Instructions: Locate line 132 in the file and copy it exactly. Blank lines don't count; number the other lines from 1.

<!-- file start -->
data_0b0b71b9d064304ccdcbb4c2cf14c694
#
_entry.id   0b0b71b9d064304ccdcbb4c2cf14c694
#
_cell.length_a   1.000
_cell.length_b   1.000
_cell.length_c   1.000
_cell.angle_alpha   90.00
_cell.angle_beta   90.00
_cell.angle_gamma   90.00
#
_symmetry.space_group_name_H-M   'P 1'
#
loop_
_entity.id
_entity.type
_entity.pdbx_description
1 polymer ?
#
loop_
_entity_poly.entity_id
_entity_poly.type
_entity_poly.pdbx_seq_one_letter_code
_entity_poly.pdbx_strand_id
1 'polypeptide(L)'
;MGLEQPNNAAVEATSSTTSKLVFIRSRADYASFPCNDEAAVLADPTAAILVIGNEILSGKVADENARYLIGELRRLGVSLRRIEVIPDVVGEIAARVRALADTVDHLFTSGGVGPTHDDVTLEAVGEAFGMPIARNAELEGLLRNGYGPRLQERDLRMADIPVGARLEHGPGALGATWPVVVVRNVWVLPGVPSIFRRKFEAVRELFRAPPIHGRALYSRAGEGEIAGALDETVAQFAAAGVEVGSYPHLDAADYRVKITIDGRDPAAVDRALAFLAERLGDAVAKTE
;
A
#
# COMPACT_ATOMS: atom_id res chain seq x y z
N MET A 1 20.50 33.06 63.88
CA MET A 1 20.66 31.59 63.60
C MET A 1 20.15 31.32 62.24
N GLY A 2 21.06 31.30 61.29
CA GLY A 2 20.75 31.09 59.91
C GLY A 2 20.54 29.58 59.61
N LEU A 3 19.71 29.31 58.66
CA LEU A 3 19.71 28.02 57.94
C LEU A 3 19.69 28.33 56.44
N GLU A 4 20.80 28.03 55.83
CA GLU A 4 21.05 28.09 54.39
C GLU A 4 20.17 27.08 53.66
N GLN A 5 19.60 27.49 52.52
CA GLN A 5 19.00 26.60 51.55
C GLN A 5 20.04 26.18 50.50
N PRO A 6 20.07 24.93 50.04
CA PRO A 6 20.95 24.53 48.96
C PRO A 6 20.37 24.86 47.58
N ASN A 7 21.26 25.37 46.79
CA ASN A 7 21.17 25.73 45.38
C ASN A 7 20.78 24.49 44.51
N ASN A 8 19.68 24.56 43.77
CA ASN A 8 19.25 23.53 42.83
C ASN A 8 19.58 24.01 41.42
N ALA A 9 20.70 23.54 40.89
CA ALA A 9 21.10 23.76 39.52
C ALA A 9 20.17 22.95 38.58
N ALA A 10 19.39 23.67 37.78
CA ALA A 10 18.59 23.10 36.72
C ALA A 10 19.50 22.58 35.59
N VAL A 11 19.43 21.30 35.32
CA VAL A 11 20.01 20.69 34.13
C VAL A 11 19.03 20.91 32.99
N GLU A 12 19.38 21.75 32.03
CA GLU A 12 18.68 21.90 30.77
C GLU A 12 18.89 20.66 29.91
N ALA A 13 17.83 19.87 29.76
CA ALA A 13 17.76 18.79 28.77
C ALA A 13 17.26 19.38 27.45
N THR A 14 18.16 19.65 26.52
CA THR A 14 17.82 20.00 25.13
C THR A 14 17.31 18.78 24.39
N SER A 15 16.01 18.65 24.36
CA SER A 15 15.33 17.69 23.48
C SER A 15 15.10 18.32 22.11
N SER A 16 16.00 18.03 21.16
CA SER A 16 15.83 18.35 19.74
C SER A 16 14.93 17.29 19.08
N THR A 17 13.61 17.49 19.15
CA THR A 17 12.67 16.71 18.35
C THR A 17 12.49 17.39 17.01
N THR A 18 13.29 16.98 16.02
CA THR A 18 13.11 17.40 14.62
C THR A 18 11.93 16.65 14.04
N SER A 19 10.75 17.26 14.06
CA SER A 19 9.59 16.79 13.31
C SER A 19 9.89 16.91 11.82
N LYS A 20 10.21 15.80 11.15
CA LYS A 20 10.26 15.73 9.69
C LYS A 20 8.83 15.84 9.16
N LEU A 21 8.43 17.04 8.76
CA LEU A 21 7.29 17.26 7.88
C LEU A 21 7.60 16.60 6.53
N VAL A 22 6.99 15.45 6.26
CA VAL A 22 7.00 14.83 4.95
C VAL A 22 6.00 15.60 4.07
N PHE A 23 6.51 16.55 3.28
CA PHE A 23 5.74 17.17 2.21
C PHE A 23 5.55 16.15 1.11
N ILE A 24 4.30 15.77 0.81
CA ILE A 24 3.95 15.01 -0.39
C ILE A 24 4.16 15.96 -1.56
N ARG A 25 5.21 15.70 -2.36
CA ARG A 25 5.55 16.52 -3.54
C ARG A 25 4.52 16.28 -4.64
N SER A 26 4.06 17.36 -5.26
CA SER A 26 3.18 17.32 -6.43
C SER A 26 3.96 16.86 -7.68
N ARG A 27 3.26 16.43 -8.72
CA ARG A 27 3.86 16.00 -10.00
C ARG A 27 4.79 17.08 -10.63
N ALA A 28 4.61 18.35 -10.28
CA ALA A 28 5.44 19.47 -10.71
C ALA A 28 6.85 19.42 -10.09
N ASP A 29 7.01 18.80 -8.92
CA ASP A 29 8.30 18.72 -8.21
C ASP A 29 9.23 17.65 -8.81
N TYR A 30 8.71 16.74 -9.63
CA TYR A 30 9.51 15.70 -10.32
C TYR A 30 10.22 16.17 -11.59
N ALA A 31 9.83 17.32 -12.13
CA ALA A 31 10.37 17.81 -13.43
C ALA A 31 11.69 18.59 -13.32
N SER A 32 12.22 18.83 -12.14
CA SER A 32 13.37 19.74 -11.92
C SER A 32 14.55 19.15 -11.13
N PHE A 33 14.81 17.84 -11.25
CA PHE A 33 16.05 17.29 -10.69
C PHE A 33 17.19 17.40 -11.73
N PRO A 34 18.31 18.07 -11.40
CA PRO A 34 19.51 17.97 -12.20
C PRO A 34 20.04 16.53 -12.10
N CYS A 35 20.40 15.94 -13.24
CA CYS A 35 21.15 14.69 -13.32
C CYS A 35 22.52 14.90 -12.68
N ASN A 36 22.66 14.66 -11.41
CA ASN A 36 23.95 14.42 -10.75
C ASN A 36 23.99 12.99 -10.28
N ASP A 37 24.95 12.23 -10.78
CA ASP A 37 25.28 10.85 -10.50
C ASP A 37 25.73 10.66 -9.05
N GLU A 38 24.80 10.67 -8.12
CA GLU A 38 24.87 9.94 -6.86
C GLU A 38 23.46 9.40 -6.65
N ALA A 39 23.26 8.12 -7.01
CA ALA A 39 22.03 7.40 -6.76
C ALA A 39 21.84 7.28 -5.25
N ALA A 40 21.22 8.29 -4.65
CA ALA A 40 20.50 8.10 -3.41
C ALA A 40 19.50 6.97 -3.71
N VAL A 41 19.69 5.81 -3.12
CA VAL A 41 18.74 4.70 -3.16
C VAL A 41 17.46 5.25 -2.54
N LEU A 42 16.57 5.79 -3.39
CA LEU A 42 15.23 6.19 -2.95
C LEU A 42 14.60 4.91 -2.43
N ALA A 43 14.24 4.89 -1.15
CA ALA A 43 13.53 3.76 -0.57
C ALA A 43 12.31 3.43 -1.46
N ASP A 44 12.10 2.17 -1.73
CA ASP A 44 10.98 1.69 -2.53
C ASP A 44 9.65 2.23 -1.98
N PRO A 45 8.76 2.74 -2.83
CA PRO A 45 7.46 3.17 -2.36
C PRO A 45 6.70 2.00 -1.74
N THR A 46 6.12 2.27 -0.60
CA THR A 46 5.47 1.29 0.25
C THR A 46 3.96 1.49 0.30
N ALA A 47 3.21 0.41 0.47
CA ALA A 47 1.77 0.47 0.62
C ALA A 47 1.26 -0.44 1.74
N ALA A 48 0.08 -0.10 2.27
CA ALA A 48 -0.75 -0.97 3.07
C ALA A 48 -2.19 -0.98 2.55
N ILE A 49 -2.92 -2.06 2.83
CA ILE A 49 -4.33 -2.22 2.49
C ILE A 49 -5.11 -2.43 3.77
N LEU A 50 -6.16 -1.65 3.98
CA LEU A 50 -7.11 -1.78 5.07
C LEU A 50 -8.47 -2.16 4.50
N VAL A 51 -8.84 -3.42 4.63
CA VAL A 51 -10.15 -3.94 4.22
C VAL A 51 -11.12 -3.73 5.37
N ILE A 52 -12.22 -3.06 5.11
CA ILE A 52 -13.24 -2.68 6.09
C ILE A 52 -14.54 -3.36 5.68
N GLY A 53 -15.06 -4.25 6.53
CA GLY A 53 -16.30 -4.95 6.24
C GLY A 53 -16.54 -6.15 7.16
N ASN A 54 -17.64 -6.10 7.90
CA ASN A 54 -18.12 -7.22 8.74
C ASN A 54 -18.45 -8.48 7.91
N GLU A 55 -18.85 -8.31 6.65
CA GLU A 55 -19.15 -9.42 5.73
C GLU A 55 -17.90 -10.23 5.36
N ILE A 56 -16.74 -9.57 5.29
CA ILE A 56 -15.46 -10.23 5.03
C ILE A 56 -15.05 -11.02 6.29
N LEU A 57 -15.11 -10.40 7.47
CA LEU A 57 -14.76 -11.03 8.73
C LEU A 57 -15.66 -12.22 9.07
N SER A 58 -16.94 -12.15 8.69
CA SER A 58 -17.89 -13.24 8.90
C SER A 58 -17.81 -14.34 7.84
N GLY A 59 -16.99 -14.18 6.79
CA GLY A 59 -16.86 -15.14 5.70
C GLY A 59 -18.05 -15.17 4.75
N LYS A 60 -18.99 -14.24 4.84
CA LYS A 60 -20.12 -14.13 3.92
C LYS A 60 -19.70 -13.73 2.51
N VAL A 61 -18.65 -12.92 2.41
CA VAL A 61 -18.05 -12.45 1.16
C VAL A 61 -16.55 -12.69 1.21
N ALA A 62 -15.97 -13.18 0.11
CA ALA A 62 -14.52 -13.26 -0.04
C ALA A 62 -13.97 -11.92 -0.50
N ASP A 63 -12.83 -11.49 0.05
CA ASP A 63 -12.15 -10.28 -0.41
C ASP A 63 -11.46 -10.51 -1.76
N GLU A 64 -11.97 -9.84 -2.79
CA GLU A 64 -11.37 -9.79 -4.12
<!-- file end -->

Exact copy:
C PRO A 34 20.04 16.53 -12.10